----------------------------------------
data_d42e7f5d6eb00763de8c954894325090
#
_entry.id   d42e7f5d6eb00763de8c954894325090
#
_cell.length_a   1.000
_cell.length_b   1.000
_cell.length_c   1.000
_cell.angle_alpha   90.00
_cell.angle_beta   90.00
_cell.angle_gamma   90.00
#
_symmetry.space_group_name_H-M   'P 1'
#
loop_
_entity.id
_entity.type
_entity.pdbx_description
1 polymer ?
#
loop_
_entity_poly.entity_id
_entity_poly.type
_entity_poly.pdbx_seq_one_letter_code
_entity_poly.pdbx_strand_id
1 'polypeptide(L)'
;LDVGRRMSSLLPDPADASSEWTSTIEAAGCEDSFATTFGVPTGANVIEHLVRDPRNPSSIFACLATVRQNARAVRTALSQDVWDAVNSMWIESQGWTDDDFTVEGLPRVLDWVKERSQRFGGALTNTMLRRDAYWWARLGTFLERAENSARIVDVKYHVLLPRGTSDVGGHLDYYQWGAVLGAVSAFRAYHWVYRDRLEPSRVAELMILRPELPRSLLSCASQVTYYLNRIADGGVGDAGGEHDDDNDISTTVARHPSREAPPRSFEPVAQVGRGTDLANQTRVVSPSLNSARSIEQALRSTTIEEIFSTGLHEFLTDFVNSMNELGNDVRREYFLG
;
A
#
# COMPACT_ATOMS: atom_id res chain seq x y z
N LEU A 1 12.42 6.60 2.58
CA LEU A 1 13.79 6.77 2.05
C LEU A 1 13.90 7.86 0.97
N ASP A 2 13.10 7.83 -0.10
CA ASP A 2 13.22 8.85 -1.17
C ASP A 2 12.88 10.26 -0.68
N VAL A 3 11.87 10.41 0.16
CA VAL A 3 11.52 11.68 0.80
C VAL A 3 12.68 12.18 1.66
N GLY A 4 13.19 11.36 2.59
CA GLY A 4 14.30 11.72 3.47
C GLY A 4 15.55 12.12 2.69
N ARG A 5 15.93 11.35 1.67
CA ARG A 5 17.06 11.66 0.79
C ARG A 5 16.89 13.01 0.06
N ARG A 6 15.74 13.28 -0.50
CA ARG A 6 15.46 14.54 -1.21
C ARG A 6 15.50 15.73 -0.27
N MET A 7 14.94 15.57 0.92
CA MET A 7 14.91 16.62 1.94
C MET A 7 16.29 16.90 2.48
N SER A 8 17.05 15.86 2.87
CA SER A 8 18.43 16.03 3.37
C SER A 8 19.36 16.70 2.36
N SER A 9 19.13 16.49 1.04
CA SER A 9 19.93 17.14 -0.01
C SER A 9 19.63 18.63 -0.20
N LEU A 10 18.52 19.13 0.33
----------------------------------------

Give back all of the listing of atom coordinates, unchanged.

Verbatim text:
data_d42e7f5d6eb00763de8c954894325090
#
_entry.id   d42e7f5d6eb00763de8c954894325090
#
_cell.length_a   1.000
_cell.length_b   1.000
_cell.length_c   1.000
_cell.angle_alpha   90.00
_cell.angle_beta   90.00
_cell.angle_gamma   90.00
#
_symmetry.space_group_name_H-M   'P 1'
#
loop_
_entity.id
_entity.type
_entity.pdbx_description
1 polymer ?
#
loop_
_entity_poly.entity_id
_entity_poly.type
_entity_poly.pdbx_seq_one_letter_code
_entity_poly.pdbx_strand_id
1 'polypeptide(L)'
;LDVGRRMSSLLPDPADASSEWTSTIEAAGCEDSFATTFGVPTGANVIEHLVRDPRNPSSIFACLATVRQNARAVRTALSQDVWDAVNSMWIESQGWTDDDFTVEGLPRVLDWVKERSQRFGGALTNTMLRRDAYWWARLGTFLERAENSARIVDVKYHVLLPRGTSDVGGHLDYYQWGAVLGAVSAFRAYHWVYRDRLEPSRVAELMILRPELPRSLLSCASQVTYYLNRIADGGVGDAGGEHDDDNDISTTVARHPSREAPPRSFEPVAQVGRGTDLANQTRVVSPSLNSARSIEQALRSTTIEEIFSTGLHEFLTDFVNSMNELGNDVRREYFLG
;
A
#
# COMPACT_ATOMS: atom_id res chain seq x y z
N LEU A 1 12.42 6.60 2.58
CA LEU A 1 13.79 6.77 2.05
C LEU A 1 13.90 7.86 0.97
N ASP A 2 13.10 7.83 -0.10
CA ASP A 2 13.22 8.85 -1.17
C ASP A 2 12.88 10.26 -0.68
N VAL A 3 11.87 10.41 0.16
CA VAL A 3 11.52 11.68 0.80
C VAL A 3 12.68 12.18 1.66
N GLY A 4 13.19 11.36 2.59
CA GLY A 4 14.30 11.72 3.47
C GLY A 4 15.55 12.12 2.69
N ARG A 5 15.93 11.35 1.67
CA ARG A 5 17.06 11.66 0.79
C ARG A 5 16.89 13.01 0.06
N ARG A 6 15.74 13.28 -0.50
CA ARG A 6 15.46 14.54 -1.21
C ARG A 6 15.50 15.73 -0.27
N MET A 7 14.94 15.57 0.92
CA MET A 7 14.91 16.62 1.94
C MET A 7 16.29 16.90 2.48
N SER A 8 17.05 15.86 2.87
CA SER A 8 18.43 16.03 3.37
C SER A 8 19.36 16.70 2.36
N SER A 9 19.13 16.49 1.04
CA SER A 9 19.93 17.14 -0.01
C SER A 9 19.63 18.63 -0.20
N LEU A 10 18.52 19.13 0.33